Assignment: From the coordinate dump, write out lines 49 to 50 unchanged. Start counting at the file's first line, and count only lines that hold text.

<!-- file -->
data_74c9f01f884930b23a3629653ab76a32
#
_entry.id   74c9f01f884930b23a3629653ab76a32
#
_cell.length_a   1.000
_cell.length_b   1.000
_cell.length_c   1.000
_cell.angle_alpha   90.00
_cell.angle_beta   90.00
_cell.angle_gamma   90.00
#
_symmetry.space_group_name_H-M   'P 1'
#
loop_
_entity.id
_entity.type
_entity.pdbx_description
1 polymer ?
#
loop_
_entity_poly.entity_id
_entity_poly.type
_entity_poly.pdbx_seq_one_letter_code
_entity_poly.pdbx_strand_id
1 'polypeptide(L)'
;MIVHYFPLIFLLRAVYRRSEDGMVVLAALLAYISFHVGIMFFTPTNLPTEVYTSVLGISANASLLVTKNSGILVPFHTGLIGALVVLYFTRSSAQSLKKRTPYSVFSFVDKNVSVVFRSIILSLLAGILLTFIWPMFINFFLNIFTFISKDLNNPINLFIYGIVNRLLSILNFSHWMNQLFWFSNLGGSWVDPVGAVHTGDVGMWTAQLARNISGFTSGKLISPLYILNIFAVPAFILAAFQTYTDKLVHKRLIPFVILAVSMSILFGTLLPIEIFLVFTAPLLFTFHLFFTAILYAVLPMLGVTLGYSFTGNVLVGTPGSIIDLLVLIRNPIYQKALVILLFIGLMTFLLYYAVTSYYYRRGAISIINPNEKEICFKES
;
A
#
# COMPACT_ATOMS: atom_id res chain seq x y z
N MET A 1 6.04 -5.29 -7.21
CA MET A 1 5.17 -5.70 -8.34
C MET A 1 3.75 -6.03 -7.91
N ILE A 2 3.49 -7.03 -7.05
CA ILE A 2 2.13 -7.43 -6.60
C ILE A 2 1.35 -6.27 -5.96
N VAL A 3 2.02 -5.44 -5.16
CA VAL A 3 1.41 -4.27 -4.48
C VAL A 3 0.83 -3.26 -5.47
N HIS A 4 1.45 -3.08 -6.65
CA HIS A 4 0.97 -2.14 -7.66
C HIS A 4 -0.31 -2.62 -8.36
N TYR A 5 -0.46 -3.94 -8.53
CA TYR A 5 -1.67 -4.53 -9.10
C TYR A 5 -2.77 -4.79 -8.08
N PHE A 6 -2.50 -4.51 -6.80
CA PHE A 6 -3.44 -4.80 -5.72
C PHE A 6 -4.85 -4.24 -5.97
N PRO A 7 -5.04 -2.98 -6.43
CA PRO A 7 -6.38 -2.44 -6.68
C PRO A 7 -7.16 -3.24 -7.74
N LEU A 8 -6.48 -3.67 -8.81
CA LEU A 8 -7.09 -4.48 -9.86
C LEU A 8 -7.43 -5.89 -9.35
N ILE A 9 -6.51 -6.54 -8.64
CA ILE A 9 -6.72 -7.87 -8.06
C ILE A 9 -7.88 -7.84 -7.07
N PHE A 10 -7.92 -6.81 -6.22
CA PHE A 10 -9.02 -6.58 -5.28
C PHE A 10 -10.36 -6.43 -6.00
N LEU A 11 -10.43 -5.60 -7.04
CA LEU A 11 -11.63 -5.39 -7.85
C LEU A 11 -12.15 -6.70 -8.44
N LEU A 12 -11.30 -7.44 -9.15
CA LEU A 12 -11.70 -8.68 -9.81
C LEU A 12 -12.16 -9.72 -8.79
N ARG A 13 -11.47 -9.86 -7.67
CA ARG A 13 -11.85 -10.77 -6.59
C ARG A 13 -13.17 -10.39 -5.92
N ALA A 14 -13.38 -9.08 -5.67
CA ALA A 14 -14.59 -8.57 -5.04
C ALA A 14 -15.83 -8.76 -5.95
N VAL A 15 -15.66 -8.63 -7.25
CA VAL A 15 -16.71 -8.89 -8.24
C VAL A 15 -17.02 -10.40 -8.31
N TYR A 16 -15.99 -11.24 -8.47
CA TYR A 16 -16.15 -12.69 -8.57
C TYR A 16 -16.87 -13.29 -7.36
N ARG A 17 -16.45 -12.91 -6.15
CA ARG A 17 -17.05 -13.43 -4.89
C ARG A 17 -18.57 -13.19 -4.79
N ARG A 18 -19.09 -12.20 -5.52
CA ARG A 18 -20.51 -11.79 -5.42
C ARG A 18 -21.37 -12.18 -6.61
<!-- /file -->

N PRO A 7 -5.04 -2.98 -6.43
CA PRO A 7 -6.38 -2.44 -6.68